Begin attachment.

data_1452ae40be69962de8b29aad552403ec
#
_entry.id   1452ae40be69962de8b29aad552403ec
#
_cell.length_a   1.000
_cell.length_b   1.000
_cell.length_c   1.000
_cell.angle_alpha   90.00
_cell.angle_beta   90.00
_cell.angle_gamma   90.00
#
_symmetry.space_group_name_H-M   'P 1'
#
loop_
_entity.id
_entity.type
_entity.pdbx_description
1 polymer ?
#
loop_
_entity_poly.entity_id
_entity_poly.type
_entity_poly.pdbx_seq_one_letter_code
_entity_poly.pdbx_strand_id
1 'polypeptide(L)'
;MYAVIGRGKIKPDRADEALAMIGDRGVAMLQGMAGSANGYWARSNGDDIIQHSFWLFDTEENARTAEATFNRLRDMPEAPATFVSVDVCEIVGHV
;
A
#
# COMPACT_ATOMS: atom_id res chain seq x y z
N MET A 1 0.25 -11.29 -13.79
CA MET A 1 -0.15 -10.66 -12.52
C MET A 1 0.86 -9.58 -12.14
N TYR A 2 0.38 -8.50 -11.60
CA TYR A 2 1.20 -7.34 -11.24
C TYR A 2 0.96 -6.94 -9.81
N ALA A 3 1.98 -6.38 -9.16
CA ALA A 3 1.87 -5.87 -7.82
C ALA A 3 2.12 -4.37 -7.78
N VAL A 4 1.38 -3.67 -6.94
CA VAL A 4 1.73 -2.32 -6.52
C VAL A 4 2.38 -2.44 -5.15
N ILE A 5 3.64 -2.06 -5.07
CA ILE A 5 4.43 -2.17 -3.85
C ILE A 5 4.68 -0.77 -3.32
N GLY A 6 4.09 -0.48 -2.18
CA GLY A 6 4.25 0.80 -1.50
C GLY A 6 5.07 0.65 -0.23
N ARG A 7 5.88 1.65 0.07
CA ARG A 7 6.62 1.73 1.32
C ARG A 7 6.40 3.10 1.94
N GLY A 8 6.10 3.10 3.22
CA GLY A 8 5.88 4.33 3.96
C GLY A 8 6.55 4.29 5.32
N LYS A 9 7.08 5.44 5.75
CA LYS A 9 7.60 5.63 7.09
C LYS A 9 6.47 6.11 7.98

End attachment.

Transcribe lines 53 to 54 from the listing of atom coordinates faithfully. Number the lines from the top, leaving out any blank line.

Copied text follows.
CA GLY A 8 5.88 4.33 3.96
C GLY A 8 6.55 4.29 5.32